There are two main areas that I would like to focus on in my response to your question. The first is that you have described symptoms that potentially indicate depression. You have had episodes of “severe depression” but there is no indication of treatment. The people trying to help you may be inadvertently making things worse. No wonder you feel like a “ship at storm.”
Sometimes our loved ones inadvertently do more harm than good. Family and friends can offer support and love, but they are not trained mental health professionals. We should not expect them to know how to solve complex life problems.
Depression should be treated by mental health professionals. A therapist will offer evidence-based ideas and solutions. They will not yell at you or berate you. They are knowledgeable, non-judgmental, kind, and supportive.
The second area of focus involves your thinking. You seem to be comparing yourself to the ever-abstract and ill-defined “other people” in society. It is simply inaccurate to compare yourself against people whose life circumstances you do not know.
Further complicating these matters is that many people have expectations about how they believe life is supposed to be. They compare themselves against a set of abstract standards and deem themselves as not being good enough. They incorrectly assume that other people are doing better than they are which naturally leads to feelings of inferiority, and so forth. This type of thinking is particularly prevalent among people with depression.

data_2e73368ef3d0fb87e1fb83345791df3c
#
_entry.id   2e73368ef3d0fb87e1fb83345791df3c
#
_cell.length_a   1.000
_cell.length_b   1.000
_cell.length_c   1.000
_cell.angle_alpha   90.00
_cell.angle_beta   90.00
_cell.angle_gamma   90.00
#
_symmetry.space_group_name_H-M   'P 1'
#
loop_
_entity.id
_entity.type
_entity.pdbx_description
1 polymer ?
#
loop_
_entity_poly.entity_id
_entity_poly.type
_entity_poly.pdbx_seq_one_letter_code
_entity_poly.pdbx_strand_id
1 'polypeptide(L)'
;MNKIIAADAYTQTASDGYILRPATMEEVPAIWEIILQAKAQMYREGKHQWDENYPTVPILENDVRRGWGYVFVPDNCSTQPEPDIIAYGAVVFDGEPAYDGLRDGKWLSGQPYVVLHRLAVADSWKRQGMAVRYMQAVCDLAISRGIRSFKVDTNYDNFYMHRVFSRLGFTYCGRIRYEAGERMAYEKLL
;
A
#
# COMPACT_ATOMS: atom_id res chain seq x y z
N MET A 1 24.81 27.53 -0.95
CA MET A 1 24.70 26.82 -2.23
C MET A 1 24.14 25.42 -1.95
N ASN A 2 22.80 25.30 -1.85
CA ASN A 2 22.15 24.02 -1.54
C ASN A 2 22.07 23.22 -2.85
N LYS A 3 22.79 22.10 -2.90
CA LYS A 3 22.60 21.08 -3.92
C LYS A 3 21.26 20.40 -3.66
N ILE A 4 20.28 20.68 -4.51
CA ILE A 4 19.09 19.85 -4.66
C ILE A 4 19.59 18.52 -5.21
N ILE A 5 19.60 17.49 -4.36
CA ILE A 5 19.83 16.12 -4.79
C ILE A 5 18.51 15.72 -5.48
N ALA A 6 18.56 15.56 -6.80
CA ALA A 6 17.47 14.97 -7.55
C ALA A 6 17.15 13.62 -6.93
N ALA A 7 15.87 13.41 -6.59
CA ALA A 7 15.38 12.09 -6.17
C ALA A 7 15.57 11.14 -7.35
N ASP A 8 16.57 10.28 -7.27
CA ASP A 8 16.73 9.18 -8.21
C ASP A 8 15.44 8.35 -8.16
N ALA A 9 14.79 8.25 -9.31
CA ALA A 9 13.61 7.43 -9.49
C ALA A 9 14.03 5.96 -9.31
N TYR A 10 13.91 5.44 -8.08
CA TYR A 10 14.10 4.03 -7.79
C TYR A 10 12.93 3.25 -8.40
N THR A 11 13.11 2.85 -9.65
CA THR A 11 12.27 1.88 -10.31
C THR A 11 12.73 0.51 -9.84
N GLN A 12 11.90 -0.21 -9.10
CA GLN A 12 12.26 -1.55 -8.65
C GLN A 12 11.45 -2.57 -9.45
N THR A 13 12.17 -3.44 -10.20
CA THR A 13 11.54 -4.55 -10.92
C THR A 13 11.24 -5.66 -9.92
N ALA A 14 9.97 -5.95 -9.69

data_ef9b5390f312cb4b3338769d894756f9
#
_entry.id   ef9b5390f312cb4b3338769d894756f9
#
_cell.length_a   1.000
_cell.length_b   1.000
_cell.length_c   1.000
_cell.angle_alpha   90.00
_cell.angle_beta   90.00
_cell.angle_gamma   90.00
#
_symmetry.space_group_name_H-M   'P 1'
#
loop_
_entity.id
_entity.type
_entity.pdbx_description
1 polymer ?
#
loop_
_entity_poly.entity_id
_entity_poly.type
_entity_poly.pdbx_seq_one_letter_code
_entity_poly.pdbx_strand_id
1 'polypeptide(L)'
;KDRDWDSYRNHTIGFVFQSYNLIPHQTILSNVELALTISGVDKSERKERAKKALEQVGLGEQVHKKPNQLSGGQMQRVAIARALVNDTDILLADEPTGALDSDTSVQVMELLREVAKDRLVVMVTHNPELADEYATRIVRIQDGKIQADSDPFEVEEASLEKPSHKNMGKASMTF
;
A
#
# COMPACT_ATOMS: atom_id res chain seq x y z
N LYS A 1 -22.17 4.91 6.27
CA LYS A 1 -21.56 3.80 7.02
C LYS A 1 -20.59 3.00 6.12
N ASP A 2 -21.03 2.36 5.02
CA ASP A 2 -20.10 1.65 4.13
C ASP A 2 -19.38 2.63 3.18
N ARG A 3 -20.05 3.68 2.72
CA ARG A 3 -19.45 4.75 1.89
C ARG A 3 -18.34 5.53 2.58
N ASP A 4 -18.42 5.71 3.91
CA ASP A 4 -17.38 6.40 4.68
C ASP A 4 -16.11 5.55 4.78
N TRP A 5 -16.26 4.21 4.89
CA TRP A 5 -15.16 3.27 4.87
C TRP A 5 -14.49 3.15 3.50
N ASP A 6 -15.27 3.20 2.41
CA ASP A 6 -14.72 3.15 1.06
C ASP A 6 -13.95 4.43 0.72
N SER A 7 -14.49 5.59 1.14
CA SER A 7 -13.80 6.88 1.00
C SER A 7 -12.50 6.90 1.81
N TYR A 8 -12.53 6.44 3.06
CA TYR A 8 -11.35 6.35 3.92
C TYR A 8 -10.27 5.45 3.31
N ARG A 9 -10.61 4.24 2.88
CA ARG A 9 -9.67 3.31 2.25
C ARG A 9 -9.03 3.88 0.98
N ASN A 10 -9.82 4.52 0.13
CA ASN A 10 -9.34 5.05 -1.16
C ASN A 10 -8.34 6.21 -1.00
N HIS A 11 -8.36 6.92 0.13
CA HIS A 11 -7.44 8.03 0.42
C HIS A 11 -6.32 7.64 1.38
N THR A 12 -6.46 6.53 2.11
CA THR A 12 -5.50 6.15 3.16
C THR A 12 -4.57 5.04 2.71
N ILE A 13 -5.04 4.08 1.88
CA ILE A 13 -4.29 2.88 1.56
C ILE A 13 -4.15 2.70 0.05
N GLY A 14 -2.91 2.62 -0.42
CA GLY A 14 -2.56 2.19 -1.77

Social media adds to the struggle. People on social media often appear to be living perfect, trouble-free lives but that is far from the truth. It’s an illusion. Avoid overgeneralized thinking traps.
Treatment can help you to address these problems. Choose a therapist who specializes in cognitive behavioral therapy. It’s the best type of treatment to address both depression and the thinking errors that accompany depression. Once your symptoms are treated and your thinking becomes more realistic, you will feel better and less stressed. Please take care.
Dr. Kristina Randle